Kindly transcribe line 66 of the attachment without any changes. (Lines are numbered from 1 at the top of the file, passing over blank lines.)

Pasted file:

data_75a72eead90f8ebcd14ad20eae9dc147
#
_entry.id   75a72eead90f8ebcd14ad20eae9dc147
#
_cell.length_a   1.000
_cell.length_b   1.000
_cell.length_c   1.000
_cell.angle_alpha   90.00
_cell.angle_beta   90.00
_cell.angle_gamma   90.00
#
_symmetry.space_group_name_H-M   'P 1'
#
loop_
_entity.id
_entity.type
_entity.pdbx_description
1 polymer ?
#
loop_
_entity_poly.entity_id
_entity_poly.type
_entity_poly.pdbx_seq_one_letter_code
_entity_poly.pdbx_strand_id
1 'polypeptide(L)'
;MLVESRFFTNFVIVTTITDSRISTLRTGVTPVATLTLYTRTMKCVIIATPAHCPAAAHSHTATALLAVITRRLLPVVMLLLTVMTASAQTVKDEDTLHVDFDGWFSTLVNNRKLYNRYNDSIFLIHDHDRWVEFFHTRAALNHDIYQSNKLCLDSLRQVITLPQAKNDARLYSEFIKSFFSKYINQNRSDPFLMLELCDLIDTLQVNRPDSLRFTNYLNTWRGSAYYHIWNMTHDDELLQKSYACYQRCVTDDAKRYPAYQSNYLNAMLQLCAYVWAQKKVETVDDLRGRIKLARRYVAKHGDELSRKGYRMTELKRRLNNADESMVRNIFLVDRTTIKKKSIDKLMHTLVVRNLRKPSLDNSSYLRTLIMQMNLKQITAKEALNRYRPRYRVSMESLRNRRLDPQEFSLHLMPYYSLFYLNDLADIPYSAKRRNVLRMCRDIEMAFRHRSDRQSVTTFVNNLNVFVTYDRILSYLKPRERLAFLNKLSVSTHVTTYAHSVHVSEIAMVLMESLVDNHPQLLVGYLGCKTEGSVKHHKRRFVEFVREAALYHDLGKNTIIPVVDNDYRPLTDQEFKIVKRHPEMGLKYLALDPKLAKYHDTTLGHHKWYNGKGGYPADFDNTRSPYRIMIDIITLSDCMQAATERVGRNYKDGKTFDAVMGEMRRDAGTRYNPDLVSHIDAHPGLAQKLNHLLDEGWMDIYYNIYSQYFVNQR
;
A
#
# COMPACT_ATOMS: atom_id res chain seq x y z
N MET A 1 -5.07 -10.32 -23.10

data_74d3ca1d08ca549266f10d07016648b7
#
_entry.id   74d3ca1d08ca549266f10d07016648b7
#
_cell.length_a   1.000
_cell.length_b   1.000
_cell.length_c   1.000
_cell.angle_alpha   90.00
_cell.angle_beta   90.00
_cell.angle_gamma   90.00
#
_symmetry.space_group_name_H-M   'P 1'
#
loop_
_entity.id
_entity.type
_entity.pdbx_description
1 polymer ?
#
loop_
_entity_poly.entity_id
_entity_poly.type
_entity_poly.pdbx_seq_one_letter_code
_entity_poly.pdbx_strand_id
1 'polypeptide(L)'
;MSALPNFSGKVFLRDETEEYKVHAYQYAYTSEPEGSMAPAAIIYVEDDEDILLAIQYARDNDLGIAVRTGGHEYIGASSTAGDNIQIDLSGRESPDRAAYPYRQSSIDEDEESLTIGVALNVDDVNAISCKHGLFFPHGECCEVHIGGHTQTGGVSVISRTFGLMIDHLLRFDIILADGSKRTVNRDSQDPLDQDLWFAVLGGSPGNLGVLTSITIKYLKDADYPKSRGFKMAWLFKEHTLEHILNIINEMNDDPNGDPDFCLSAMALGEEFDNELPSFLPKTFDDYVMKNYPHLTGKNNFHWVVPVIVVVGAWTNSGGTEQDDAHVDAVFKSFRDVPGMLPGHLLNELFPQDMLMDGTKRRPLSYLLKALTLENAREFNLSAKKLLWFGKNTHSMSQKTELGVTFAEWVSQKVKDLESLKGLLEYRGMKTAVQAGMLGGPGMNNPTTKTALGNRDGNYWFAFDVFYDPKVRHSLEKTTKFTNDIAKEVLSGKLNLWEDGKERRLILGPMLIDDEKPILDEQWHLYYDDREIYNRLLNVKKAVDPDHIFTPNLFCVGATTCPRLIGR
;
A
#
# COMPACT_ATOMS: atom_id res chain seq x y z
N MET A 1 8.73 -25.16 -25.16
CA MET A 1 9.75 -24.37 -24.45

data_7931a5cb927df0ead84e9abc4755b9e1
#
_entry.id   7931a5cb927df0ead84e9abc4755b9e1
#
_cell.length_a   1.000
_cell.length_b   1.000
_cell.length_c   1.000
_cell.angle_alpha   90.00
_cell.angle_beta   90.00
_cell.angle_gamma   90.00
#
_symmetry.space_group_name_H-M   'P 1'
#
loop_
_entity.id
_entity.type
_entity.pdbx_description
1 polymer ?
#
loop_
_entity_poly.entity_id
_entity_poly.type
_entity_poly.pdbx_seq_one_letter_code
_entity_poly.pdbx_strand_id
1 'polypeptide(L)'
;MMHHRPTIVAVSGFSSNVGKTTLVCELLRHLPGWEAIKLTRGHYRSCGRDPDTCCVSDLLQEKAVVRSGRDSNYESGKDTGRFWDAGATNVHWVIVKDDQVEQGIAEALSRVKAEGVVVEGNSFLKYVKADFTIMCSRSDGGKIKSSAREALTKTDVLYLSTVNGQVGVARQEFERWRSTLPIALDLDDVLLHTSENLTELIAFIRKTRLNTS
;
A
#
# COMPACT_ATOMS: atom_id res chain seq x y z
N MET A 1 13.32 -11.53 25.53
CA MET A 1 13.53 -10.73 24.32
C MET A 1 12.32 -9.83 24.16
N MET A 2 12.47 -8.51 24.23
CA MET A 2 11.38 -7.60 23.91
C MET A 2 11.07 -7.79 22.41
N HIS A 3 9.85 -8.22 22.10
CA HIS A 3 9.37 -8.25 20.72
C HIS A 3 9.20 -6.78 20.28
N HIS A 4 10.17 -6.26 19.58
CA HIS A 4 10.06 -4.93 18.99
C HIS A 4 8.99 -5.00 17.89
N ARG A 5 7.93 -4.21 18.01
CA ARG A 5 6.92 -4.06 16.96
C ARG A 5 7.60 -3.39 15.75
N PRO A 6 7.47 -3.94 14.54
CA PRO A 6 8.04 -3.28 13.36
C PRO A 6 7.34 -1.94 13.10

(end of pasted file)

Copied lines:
_entry.id   7931a5cb927df0ead84e9abc4755b9e1